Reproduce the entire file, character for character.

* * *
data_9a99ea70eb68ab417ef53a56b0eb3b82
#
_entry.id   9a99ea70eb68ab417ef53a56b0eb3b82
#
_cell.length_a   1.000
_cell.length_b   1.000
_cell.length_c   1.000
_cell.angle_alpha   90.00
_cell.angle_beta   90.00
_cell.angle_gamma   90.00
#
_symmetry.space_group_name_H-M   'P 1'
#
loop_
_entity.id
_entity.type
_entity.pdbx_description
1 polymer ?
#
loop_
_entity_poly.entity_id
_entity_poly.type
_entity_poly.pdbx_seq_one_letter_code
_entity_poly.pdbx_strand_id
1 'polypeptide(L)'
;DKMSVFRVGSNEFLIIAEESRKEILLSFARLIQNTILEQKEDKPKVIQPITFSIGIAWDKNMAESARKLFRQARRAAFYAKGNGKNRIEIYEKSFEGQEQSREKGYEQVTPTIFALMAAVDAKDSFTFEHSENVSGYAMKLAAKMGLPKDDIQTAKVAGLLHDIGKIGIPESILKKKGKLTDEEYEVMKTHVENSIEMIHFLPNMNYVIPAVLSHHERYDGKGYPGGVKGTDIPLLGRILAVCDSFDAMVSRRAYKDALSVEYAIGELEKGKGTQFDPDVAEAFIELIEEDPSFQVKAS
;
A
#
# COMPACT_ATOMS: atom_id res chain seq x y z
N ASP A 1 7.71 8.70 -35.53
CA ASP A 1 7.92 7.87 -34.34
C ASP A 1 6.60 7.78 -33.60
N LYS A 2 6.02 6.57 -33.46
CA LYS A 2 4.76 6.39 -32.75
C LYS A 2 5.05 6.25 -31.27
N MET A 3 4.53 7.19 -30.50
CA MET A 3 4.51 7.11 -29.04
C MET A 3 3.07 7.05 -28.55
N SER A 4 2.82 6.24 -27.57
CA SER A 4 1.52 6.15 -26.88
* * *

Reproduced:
data_9a99ea70eb68ab417ef53a56b0eb3b82
#
_entry.id   9a99ea70eb68ab417ef53a56b0eb3b82
#
_cell.length_a   1.000
_cell.length_b   1.000
_cell.length_c   1.000
_cell.angle_alpha   90.00
_cell.angle_beta   90.00
_cell.angle_gamma   90.00
#
_symmetry.space_group_name_H-M   'P 1'
#
loop_
_entity.id
_entity.type
_entity.pdbx_description
1 polymer ?
#
loop_
_entity_poly.entity_id
_entity_poly.type
_entity_poly.pdbx_seq_one_letter_code
_entity_poly.pdbx_strand_id
1 'polypeptide(L)'
;DKMSVFRVGSNEFLIIAEESRKEILLSFARLIQNTILEQKEDKPKVIQPITFSIGIAWDKNMAESARKLFRQARRAAFYAKGNGKNRIEIYEKSFEGQEQSREKGYEQVTPTIFALMAAVDAKDSFTFEHSENVSGYAMKLAAKMGLPKDDIQTAKVAGLLHDIGKIGIPESILKKKGKLTDEEYEVMKTHVENSIEMIHFLPNMNYVIPAVLSHHERYDGKGYPGGVKGTDIPLLGRILAVCDSFDAMVSRRAYKDALSVEYAIGELEKGKGTQFDPDVAEAFIELIEEDPSFQVKAS
;
A
#
# COMPACT_ATOMS: atom_id res chain seq x y z
N ASP A 1 7.71 8.70 -35.53
CA ASP A 1 7.92 7.87 -34.34
C ASP A 1 6.60 7.78 -33.60
N LYS A 2 6.02 6.57 -33.46
CA LYS A 2 4.76 6.39 -32.75
C LYS A 2 5.05 6.25 -31.27
N MET A 3 4.53 7.19 -30.50
CA MET A 3 4.51 7.11 -29.04
C MET A 3 3.07 7.05 -28.55
N SER A 4 2.82 6.24 -27.57
CA SER A 4 1.52 6.15 -26.88